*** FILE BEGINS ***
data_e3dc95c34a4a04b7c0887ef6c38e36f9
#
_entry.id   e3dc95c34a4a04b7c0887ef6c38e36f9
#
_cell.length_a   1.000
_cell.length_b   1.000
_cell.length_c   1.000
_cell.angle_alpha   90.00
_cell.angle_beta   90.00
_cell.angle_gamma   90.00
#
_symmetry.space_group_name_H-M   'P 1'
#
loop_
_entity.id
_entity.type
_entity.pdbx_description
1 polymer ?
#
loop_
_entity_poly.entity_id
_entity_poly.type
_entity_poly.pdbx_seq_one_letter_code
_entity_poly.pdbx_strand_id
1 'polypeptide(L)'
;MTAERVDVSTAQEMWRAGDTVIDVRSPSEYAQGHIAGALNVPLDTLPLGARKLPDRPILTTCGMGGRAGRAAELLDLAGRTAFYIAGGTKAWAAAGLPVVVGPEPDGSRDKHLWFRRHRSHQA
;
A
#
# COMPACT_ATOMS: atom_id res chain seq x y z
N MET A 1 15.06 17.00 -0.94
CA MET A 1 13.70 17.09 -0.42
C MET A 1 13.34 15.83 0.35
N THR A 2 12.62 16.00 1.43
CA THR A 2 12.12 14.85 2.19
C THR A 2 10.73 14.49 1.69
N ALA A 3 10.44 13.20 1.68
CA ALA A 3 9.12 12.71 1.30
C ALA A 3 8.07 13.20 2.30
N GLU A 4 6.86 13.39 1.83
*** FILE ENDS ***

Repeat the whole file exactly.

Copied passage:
data_e3dc95c34a4a04b7c0887ef6c38e36f9
#
_entry.id   e3dc95c34a4a04b7c0887ef6c38e36f9
#
_cell.length_a   1.000
_cell.length_b   1.000
_cell.length_c   1.000
_cell.angle_alpha   90.00
_cell.angle_beta   90.00
_cell.angle_gamma   90.00
#
_symmetry.space_group_name_H-M   'P 1'
#
loop_
_entity.id
_entity.type
_entity.pdbx_description
1 polymer ?
#
loop_
_entity_poly.entity_id
_entity_poly.type
_entity_poly.pdbx_seq_one_letter_code
_entity_poly.pdbx_strand_id
1 'polypeptide(L)'
;MTAERVDVSTAQEMWRAGDTVIDVRSPSEYAQGHIAGALNVPLDTLPLGARKLPDRPILTTCGMGGRAGRAAELLDLAGRTAFYIAGGTKAWAAAGLPVVVGPEPDGSRDKHLWFRRHRSHQA
;
A
#
# COMPACT_ATOMS: atom_id res chain seq x y z
N MET A 1 15.06 17.00 -0.94
CA MET A 1 13.70 17.09 -0.42
C MET A 1 13.34 15.83 0.35
N THR A 2 12.62 16.00 1.43
CA THR A 2 12.12 14.85 2.19
C THR A 2 10.73 14.49 1.69
N ALA A 3 10.44 13.20 1.68
CA ALA A 3 9.12 12.71 1.30
C ALA A 3 8.07 13.20 2.30
N GLU A 4 6.86 13.39 1.83